80% of Brits claim that they wouldn't give away their income details online, but, says AOL, nearly of us have or will.

The results are now out for an AOL study, which involved a nationwide survey of 1000 online consumers.

It found that while internet users claim to be very conscious about their privacy and guarded about their personal details, we are all giving away details without realising.

The survey found that 84% of respondents said they would not give away income details online, however, 89% actually willingly did – without any pressure or persuasion.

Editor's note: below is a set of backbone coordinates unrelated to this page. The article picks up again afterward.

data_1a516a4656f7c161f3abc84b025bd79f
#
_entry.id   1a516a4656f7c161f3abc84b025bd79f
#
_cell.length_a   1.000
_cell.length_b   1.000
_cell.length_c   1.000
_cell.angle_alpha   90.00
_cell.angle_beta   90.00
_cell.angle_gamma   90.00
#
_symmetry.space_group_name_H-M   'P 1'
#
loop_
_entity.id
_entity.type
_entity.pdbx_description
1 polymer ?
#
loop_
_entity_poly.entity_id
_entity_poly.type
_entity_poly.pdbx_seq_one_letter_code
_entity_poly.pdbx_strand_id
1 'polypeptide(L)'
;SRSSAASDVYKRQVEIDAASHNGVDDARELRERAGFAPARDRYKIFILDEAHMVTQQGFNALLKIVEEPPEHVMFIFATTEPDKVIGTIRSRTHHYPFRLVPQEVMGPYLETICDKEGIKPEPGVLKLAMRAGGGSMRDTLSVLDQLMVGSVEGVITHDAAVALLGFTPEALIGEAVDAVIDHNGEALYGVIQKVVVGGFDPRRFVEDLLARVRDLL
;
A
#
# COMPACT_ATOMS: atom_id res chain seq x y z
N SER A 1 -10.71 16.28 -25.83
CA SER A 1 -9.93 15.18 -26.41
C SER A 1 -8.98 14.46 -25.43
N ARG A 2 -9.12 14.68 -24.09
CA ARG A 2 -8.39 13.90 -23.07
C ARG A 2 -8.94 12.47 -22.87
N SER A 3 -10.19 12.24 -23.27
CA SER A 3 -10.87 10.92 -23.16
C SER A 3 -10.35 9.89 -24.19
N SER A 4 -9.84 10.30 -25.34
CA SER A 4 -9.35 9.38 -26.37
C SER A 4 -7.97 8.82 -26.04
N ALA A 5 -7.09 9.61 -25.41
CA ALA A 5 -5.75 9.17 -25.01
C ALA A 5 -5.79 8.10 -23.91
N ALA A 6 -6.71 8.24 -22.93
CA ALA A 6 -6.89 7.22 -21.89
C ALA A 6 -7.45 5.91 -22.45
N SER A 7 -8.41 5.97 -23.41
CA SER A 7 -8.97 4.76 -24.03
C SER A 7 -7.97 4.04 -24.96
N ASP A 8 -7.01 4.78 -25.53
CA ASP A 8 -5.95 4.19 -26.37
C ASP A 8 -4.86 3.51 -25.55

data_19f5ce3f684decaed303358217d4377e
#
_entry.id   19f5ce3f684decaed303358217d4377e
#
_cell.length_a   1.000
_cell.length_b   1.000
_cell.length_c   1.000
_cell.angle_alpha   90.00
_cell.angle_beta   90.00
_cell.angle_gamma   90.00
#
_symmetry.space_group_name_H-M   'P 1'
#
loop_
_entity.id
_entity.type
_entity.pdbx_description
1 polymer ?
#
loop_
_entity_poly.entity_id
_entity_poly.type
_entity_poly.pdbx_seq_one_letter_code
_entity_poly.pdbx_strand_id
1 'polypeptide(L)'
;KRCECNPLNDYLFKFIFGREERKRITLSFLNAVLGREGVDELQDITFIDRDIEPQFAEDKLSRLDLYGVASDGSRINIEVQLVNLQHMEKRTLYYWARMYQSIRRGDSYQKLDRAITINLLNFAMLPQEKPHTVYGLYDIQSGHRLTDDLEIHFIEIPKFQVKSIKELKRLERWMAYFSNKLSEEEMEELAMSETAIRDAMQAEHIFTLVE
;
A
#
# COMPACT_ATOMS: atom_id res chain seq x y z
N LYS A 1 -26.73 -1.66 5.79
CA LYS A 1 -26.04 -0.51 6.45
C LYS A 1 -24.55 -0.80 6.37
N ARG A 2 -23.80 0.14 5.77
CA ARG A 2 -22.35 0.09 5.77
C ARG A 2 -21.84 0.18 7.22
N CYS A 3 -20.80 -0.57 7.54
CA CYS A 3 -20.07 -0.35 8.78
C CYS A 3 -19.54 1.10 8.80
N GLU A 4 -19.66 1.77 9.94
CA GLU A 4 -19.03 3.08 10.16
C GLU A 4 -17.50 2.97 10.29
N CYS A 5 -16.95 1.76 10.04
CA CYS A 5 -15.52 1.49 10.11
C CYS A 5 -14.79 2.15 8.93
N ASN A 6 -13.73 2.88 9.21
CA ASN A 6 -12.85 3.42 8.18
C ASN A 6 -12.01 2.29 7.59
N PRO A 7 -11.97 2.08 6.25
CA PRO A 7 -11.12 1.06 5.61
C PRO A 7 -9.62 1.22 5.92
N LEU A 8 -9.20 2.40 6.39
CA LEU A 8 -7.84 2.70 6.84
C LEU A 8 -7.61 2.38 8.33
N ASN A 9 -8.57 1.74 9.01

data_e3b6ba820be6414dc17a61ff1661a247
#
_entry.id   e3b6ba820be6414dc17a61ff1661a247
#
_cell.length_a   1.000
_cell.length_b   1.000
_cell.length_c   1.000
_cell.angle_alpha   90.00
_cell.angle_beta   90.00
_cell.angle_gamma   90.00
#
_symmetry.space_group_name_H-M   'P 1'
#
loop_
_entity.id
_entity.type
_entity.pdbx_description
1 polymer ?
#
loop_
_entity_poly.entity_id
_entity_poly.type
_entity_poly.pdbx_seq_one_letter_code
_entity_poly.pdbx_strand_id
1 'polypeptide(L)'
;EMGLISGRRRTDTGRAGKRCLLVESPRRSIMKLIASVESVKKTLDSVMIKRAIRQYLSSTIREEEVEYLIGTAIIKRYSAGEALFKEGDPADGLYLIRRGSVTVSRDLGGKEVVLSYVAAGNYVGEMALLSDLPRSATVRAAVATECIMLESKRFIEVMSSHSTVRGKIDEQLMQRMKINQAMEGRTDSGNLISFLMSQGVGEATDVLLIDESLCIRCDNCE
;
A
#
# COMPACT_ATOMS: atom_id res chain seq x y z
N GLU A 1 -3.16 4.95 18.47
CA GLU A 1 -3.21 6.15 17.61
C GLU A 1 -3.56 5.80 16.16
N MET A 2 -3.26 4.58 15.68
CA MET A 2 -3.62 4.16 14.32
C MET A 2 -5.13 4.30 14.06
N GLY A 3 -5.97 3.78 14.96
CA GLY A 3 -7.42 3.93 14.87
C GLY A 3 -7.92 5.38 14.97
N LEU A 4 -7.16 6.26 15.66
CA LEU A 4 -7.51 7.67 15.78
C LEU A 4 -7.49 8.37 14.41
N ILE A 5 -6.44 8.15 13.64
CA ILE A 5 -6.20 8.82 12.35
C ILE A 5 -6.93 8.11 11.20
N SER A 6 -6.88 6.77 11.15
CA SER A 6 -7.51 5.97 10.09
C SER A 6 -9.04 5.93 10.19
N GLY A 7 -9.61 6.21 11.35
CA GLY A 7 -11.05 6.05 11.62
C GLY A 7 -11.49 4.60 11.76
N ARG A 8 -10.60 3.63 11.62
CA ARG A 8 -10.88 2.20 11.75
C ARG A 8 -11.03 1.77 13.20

The findings also showed the expectation of privacy problems involving fraud is greater than the incidence of actual problems with 34% expecting credit card fraud, while only 11% having experienced it.

"Our research identified a significant gap between what people say and what they do when it comes to protecting sensitive information online," said Jules Polonetsky, AOL’s chief privacy officer.

AOL has now launched a campaign to educate the public about online privacy.

Information commissioner Richard Thomas added that online companies also need to play a part in educating their customers.

"If organisations fail to meet their data protection obligations they not only risk enforcement action by the ICO, they also risk losing the trust of their customers.

"However, it is equally important for individuals to be aware of their information rights and to take steps to protect their own privacy."